British banks are about to start repaying Nigeria a large part of the $1.3bn (pounds 700m) looted from its central bank during the dictatorship of the late General Sani Abacha, according to sources at the UN Office on Drugs and Corruption.
Abacha was Nigeria's dictator from 1993 to 1998, and the gang which surrounded him probably made away with at least $5bn (pounds 2.7bn). The Financial Services Authority (FSA) and the Metropolitan Police estimate that $1.3bn of this came to Britain, a small amount of which has already been returned A Treasury spokesperson would not reveal the sum of money that Britain is returning but added: "I can confirm that legal proceedings are continuing."
Jersey has already returned the $170m of Nigerian money it had which has so far proved to be the product of corruption and fraud, including a $126m deposit routed by Abacha via Switzerland.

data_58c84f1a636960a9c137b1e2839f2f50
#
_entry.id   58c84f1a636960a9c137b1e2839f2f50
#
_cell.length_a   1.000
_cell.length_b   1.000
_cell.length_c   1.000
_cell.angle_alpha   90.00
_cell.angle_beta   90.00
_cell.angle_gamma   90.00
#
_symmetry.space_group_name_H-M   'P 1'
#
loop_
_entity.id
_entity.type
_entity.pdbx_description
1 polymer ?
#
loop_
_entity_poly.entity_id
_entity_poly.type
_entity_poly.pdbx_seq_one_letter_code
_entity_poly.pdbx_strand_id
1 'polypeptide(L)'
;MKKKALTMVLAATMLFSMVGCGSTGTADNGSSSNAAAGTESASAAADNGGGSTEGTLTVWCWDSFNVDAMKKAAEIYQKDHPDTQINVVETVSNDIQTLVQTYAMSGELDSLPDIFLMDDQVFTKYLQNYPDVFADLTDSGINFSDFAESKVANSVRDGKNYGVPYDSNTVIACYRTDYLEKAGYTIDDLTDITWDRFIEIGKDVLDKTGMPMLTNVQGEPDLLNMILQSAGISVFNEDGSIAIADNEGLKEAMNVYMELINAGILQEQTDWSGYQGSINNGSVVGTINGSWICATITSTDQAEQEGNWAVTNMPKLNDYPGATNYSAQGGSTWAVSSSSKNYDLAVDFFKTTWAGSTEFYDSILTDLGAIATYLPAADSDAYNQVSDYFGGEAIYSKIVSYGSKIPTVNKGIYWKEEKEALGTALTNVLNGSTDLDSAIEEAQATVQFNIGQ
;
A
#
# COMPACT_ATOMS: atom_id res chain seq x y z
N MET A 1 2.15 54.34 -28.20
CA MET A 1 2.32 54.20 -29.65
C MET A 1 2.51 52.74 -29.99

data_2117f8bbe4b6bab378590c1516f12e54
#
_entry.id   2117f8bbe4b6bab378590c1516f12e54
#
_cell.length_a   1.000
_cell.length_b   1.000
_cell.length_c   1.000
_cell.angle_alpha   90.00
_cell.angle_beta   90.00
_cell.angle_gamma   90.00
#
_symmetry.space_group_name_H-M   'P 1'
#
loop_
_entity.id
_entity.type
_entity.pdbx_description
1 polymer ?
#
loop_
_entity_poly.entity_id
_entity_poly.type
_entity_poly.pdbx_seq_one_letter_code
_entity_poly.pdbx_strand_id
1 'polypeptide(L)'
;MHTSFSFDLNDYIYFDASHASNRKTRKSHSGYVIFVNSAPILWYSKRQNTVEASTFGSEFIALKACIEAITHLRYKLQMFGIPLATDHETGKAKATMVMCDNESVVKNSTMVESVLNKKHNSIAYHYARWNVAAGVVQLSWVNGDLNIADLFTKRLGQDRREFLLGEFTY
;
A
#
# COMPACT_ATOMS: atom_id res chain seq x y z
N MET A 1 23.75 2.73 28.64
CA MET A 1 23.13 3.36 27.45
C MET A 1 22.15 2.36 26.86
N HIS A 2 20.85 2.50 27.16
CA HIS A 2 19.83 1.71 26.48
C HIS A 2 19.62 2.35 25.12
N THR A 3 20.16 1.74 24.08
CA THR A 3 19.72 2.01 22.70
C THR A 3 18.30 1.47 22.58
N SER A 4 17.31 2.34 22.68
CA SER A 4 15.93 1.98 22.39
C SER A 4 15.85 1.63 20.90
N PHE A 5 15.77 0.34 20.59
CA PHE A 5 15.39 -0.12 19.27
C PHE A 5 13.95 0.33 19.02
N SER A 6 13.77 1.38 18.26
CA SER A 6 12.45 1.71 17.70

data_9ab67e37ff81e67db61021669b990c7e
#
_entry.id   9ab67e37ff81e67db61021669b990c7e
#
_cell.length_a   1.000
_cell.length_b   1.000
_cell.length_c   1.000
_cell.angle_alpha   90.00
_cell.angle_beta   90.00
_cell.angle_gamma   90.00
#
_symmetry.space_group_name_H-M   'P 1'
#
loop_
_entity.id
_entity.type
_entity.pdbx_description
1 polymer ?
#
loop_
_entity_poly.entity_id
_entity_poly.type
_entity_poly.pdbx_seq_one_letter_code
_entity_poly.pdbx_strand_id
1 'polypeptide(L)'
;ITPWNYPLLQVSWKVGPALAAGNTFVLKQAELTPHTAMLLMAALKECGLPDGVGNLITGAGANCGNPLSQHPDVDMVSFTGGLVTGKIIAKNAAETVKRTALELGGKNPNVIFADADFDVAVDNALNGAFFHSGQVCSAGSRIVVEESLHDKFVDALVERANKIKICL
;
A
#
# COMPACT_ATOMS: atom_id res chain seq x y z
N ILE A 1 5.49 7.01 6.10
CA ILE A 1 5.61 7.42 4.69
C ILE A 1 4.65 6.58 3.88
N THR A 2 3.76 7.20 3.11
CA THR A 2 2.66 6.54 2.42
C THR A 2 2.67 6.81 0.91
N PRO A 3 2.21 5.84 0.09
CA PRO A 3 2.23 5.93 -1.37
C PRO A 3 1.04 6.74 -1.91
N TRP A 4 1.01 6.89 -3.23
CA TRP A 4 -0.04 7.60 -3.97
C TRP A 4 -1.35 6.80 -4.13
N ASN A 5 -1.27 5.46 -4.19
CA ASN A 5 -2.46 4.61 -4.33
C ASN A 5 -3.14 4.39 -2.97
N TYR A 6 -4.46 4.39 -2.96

In June last year, Olusegun Obasanjo, Nigeria's current elected president, visited the island to commend the authorities on their efforts.
The investigators in Jersey are continuing their probe into Nigerian assets held in the island's banks, William Bailhache QC, Jersey's attorney- general, told The Independent on Sunday. "Our new investigations may take a year."
The return of Nigerian assets, whose value is still to be disclosed, assumes great symbolic significance as the UN Convention against Corruption is set to come into force in the first half of next year.
The African country - whose government has got rich on the rapidly growing income from its booming oil industry, but where 70 per cent of the 130 million people live on less than $1 a day - is estimated to have had $106bn siphoned away between 1996 and 1999. At the end of 2002, Bola Ige, a …